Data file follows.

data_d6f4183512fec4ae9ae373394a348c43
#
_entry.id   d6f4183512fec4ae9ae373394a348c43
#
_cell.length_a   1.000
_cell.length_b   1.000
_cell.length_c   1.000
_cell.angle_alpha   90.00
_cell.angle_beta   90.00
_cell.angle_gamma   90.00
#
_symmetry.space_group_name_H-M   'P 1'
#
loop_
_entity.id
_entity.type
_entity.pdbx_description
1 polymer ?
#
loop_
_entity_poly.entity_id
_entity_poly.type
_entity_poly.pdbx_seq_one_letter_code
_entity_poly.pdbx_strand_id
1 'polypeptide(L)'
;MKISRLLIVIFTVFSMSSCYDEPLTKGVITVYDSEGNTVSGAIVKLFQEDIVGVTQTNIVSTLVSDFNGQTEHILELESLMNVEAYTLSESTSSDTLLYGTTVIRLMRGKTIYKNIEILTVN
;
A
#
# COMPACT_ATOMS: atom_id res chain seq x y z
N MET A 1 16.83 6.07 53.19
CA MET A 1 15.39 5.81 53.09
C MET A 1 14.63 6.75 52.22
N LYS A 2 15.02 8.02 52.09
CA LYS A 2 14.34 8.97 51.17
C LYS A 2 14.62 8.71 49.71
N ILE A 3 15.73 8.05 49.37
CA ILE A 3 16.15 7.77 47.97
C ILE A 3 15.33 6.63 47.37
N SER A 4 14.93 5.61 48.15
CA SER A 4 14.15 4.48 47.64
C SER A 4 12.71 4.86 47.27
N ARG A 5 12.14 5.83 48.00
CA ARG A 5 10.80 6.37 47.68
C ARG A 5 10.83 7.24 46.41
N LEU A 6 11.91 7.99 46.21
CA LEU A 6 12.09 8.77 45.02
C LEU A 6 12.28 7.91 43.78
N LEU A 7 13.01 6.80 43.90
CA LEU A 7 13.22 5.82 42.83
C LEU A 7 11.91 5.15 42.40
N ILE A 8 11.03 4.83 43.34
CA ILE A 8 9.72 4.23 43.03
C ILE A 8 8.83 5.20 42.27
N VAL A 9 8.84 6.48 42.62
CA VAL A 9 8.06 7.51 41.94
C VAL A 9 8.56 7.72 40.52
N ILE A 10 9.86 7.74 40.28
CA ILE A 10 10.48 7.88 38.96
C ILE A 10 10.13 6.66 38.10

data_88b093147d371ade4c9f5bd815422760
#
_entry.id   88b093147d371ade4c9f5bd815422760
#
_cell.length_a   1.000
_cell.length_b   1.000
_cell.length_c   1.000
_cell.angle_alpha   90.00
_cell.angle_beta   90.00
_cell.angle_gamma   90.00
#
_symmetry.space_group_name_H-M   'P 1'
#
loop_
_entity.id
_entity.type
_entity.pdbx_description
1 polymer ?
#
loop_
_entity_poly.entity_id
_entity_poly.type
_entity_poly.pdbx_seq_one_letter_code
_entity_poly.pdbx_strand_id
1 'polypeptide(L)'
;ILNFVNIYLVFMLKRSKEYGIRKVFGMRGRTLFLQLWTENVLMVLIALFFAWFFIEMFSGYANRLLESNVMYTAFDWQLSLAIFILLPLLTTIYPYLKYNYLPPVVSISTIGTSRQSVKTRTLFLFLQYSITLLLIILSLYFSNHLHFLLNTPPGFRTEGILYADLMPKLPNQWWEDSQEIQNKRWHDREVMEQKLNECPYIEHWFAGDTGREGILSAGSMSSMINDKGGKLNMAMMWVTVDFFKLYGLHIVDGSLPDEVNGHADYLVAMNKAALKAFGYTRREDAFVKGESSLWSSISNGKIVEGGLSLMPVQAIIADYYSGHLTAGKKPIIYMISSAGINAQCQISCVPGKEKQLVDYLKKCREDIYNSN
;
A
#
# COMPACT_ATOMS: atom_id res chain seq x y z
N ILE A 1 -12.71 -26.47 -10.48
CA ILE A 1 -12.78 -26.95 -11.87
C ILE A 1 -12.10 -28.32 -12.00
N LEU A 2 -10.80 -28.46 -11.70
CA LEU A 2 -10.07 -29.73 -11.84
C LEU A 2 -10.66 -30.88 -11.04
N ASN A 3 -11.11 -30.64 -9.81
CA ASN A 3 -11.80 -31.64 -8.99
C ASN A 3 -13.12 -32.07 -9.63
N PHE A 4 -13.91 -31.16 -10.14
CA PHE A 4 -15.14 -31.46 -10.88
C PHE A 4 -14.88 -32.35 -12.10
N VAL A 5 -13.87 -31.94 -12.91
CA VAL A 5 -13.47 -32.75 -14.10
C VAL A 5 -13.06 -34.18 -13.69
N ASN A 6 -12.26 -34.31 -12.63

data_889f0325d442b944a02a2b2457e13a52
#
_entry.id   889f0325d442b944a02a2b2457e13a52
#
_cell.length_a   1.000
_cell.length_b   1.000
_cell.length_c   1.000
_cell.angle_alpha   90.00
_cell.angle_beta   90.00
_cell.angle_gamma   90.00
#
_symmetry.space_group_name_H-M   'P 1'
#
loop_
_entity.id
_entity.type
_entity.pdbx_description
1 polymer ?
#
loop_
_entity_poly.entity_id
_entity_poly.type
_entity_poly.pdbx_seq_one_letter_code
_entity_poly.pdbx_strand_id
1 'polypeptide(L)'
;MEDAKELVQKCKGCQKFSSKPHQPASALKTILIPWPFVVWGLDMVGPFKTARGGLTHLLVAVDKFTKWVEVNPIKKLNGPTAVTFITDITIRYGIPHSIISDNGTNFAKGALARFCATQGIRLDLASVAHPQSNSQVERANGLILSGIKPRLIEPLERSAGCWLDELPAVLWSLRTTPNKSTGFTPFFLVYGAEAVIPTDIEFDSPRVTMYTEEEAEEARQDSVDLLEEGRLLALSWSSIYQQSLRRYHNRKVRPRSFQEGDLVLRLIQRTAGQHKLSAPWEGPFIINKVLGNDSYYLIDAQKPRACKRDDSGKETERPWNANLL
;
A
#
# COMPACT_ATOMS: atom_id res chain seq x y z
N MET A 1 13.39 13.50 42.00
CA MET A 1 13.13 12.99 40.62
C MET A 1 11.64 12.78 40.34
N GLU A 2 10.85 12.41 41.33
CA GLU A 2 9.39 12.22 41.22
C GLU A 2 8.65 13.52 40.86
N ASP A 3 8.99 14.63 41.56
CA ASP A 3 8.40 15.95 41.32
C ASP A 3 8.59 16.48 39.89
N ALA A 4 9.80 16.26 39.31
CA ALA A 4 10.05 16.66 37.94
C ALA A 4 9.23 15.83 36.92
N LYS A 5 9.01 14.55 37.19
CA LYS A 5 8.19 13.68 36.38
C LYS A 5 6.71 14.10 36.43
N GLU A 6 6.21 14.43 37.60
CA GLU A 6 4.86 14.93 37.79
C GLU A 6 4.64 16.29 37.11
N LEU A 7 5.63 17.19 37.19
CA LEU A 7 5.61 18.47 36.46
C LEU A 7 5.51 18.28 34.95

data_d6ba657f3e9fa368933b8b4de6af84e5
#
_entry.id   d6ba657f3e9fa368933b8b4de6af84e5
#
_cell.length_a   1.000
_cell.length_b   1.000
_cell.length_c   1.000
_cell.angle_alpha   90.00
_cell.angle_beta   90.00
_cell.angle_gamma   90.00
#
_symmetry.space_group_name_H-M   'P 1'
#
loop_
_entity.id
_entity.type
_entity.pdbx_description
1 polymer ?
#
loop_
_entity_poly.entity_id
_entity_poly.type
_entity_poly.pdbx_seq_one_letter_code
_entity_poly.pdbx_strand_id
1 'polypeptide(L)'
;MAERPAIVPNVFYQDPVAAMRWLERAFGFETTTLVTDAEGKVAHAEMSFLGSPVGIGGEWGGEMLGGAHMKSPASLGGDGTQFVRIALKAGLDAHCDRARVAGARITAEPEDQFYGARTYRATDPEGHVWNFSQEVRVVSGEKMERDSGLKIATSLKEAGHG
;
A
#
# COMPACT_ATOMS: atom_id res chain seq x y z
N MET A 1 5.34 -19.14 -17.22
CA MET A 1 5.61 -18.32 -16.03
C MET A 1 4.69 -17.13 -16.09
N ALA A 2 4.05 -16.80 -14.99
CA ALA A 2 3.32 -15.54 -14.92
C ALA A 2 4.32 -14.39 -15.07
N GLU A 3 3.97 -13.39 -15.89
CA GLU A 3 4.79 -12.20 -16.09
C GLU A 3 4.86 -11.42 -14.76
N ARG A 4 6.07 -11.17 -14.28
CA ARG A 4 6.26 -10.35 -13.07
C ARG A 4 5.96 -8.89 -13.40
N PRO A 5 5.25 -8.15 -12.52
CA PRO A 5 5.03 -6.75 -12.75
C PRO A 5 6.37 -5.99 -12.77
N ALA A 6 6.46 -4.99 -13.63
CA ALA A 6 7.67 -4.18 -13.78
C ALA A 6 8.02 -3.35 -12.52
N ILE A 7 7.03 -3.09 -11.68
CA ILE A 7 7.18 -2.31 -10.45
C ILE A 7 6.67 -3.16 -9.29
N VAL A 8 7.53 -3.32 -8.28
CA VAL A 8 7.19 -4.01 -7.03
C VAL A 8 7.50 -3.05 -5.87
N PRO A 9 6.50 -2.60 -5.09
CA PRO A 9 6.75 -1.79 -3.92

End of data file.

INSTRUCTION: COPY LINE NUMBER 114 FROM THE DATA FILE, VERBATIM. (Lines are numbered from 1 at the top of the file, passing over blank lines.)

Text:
_cell.angle_alpha   90.00